The sculpture has legs like an ostrich because, as Roberts says on her website, the human knee is complex and prone to failure. Like humans, ostriches are bipedal, but they are far better runners. Bird-like lungs that keep air flowing in one direction, not two, make running and other aerobic activities easier for the perfect human to manage. And a chimpanzee’s sturdier spine and a dog’s heart (which has more connected arteries, leading to lower heart attack risk) make Roberts’s alternate self more resistant to injury and disease.

Roberts’s ideal human body also has skin like a frog that can change shades based on the environment, and large, bat-like ears that amplify sound. Roberts also fixed humans’ backwards retina, which produces a natural blind spot, by borrowing from octopus eye anatomy.

Perhaps most disturbing of all is the baby head poking out of the sculpture’s marsupial pouch. Roberts says marsupial pregnancy would be far easier on the human body and more convenient for parents on the go.

“This could be a human fit for the future,” Roberts says at the end of a trailer for her BBC documentary.

[h/t Motherboard]

nextArticle.image_alt|e
iStock
Employees at Antarctica's McMurdo Station Are Throwing a Party for Pride Month
iStock
iStock

Employees at Antarctica's McMurdo Station are gearing up to celebrate Pride month in one of the world's harshest environments. On Saturday, June 9, the station will host what Hannah Valian, who deals with the center's recycling efforts, calls "one of the larger parties ever thrown" at the station.

McMurdo Station is an Antarctic research facility owned and operated by the United States. The station is more sparsely populated during Antarctica's colder autumn and winter seasons (which run from March to September), but employees tell us there's still a decent-sized LGBTQ scene to celebrate this June.

About 10 of the 133 people currently at McMurdo identify as LGBTQ, says Rachel Bowens-Rubin, a station laboratory assistant. Valian said the idea for a Pride celebration came up in May at one of the station's regular LGBTQ socials.

"Everyone got really excited about it," she tells Mental Floss via email. "So we ran with it."

Ten individuals are wearing coats while holding a rainbow-colored Pride flag. They are standing in snow with mountains in the distance.
"I hope when people see this photo they'll be reminded that LGBTQ people aren't limited to a place, a culture, or a climate," McMurdo's Evan Townsend tells Mental Floss. "We are important and valuable members of every community, even at the bottom of the world."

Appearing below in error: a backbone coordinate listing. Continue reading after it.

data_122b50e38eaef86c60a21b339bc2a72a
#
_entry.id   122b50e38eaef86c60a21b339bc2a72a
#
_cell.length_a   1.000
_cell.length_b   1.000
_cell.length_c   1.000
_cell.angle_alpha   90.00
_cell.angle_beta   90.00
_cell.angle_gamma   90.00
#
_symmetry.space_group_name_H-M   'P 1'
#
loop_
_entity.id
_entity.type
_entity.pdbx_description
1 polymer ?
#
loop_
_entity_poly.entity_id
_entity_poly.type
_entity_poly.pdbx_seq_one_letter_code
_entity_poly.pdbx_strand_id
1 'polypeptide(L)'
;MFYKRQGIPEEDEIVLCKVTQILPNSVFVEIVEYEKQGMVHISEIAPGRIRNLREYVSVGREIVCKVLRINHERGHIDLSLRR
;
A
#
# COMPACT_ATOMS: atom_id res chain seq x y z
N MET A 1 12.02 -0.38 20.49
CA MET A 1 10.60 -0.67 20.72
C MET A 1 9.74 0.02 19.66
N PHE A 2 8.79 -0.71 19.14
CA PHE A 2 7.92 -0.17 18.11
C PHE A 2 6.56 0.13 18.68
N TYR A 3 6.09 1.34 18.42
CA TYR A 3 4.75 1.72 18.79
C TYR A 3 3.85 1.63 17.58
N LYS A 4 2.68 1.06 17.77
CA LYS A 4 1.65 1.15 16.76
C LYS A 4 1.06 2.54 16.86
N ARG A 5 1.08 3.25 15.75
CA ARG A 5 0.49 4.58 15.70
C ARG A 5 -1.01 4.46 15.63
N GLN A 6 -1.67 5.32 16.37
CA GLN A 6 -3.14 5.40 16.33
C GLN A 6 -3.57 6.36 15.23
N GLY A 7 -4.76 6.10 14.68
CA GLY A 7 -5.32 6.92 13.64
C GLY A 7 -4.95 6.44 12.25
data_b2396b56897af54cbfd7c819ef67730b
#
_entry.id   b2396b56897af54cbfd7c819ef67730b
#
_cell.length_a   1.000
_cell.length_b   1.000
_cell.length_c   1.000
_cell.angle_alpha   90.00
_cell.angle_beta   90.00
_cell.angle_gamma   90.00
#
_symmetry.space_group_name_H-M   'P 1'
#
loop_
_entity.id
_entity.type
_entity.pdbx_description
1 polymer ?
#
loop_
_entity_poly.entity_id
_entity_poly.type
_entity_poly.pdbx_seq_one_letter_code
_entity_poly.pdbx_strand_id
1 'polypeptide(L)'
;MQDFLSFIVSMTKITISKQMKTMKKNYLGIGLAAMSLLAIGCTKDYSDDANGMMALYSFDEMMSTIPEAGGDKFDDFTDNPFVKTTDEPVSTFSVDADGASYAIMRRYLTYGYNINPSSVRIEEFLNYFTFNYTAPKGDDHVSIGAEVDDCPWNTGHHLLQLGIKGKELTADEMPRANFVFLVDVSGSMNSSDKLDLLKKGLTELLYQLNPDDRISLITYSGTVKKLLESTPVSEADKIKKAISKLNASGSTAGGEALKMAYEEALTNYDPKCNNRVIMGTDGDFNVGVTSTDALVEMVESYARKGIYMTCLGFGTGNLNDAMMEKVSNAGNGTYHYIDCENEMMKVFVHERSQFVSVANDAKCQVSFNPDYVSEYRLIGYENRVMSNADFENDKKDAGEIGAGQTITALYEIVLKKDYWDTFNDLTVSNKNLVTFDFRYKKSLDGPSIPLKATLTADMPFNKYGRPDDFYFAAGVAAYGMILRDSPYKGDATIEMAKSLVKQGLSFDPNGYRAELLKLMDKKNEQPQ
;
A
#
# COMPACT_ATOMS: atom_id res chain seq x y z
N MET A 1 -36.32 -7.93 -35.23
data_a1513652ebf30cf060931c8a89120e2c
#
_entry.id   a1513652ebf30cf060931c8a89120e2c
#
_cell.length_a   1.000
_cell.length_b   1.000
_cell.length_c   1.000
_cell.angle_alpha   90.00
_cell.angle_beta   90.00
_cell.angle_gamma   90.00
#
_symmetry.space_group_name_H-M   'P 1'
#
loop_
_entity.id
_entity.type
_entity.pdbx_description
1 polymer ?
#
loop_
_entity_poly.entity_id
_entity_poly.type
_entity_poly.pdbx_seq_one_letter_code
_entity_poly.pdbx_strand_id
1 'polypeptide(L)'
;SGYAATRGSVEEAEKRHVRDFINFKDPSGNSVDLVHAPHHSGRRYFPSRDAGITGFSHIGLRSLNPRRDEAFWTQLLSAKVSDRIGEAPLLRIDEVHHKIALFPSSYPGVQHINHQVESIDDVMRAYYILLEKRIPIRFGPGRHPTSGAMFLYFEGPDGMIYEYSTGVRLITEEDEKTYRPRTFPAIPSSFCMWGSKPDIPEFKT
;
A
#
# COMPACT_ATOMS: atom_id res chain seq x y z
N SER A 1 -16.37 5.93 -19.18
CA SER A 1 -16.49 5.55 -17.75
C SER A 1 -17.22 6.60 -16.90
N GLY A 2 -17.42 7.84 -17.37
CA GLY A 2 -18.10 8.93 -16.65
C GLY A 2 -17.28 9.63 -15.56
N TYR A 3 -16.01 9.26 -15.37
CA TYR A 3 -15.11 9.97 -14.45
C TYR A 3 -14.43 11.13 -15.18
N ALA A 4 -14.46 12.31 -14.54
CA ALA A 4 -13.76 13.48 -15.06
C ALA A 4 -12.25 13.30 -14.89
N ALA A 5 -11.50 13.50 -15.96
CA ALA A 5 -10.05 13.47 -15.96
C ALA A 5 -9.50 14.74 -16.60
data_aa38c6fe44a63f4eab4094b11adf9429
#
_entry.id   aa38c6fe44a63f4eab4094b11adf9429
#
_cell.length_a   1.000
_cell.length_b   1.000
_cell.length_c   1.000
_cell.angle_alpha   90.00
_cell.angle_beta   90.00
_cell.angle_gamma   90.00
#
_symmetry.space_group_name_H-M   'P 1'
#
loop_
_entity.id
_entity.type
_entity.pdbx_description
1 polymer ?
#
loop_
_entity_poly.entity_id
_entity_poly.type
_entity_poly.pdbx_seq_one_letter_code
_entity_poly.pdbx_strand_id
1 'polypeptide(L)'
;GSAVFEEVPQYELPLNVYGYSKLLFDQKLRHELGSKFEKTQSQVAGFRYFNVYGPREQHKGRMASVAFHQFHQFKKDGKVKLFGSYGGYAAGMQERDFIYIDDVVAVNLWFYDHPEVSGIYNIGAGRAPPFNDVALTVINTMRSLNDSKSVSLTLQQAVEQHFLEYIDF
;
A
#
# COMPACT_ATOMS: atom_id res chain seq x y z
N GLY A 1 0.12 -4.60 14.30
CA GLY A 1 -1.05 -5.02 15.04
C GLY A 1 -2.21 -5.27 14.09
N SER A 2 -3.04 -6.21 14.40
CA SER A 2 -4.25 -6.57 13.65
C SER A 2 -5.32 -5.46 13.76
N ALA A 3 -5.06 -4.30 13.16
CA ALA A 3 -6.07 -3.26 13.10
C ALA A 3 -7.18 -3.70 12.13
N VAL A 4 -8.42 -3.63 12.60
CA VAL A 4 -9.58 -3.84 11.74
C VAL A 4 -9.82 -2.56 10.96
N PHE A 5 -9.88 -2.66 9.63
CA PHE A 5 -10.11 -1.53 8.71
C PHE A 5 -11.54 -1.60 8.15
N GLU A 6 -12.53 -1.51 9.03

Courtesy of Shawn Waldron

Despite reports that this is the continent's first Pride party, none of the event's organizers are convinced this is the first Pride celebration Antarctica has seen. Sous chef Zach Morgan tells us he's been attending LGBTQ socials at McMurdo since 2009.

"The notion is certainly not new here," he says.

To Evan Townsend, a steward at the station, this weekend's Pride event is less a milestone and more a reflection of the history of queer acceptance in Antarctica.

"If anything," Townsend says, "recognition belongs to those who came to Antarctica as open members of the LGBTQ community during much less welcoming times in the recent past."

This week, though, McMurdo's employees only had positive things to say about the station's acceptance of LGBTQ people.

"I have always felt like a valued member of the community here," Morgan tells us in an email. "Most people I've met here have been open and supportive. I've never felt the need to hide myself here, and that's one of the reasons I love working here."

Saturday's celebration will feature a dance floor, photo booth, lip sync battles, live music, and a short skit explaining the history of Pride, Valian says.

"At the very least, I hope the attention our Pride celebration has garnered has inspired someone to go out and explore the world, even if they might feel different or afraid they might not fit in," Morgan says. "'Cause even on the most inhospitable place on Earth, there's still people who will love and respect you no matter who you are."

SECTIONS

arrow
LIVE SMARTER
More from mental floss studios